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Dr. Lila M. Gierasch (from University of Massachusetts at Amherst), "Moving the Protein Folding Problem from the Test Tube to the Cell"

Date: 09/16/10
Time: 3:30-6 p.m.
Audience: Public
Sponsored By: School of Science and Engineering
Location: Coykendall Science Building Auditorium
Contact: Dr. Julio J. Gonzalez, x3724, gonzalj@engr.newpaltz.edu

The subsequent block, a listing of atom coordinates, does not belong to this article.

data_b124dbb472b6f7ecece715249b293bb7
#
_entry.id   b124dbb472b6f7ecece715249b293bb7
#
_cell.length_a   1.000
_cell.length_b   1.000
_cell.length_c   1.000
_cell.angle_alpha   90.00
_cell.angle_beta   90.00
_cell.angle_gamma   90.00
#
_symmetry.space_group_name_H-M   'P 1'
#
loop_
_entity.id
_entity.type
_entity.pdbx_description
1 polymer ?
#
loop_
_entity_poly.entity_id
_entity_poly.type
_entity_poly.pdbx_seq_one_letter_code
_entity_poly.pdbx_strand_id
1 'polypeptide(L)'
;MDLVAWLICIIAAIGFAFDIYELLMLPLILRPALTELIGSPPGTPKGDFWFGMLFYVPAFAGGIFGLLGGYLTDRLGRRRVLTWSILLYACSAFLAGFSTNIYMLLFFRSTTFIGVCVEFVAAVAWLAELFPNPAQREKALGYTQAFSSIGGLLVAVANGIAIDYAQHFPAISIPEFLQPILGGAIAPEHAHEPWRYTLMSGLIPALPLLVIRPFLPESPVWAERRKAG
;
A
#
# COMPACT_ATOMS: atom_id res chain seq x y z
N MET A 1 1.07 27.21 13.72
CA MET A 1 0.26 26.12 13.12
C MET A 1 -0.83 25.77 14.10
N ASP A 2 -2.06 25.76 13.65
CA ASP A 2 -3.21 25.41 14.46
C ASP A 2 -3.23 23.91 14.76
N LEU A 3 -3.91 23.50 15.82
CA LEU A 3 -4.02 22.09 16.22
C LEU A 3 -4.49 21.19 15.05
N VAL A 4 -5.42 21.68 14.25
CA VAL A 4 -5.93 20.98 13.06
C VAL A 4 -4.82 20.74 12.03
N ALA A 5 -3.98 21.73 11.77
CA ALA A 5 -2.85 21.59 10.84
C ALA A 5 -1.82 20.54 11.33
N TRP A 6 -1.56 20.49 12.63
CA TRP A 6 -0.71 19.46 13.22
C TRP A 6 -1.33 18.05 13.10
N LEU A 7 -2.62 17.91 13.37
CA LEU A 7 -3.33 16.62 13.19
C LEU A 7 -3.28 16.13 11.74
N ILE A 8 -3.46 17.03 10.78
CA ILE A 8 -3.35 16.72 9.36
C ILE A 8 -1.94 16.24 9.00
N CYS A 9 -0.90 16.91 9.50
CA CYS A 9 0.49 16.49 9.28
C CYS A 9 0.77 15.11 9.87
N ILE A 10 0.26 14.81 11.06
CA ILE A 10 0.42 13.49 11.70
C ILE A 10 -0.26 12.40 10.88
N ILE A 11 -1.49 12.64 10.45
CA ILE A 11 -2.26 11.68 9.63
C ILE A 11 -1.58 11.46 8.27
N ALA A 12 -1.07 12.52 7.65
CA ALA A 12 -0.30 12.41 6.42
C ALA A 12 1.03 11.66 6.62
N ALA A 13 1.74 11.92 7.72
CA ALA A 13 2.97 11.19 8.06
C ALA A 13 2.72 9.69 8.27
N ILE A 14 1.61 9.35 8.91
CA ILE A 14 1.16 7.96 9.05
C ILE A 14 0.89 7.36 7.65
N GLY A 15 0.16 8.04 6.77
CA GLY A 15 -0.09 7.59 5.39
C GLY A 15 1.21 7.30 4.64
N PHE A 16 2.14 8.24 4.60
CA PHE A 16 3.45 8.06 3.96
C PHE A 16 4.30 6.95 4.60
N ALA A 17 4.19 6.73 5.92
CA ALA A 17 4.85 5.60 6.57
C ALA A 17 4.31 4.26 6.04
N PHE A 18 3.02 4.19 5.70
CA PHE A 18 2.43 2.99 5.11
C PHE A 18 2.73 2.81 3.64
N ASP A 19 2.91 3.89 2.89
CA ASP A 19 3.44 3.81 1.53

Over the past decades, considerable progress has been made in our fundamental understanding of protein-folding leading to the current “energy landscape” view. Simultaneously, the last decade has seen explosive progress in the characterization of pathophysiologies related to misfolding and the formation of protein aggregates, such as Alzheimer's, Parkinson's, and other amyloid diseases. There is an urgent need to link our fundamental grasp of the behaviors of polypeptide chains in defined media to the successful maintenance of functional, folded proteins in the highly concentrated, complex environment of the cell. The complexities of the cellular environment present major technical challenges to studies of protein-folding and misfolding in vivo. We are developing approaches to tackle these challenges using, as a case study, a predominantly β-sheet protein whose in-vitro folding we have explored in detail. This talk will describe the primary reporter system we have used to observe folding and aggregation in cells and what we have learned about factors that influence in vivo folding and aggregation. Additionally, the talk will describe our recent efforts to model the network of folding, aggregation, and chaperone interactions in E. coli. Dr. Lila M. Gierasch is a Distinguished Professor in the Department of Biochemistry and Molecular Biology and in the Department of Chemistry, University of Massachusetts at Amherst. Reception and Merck/AAAS USRP Student Poster Session at the CSB Lobby: 3:30 PM; Lecture: 4:30 PM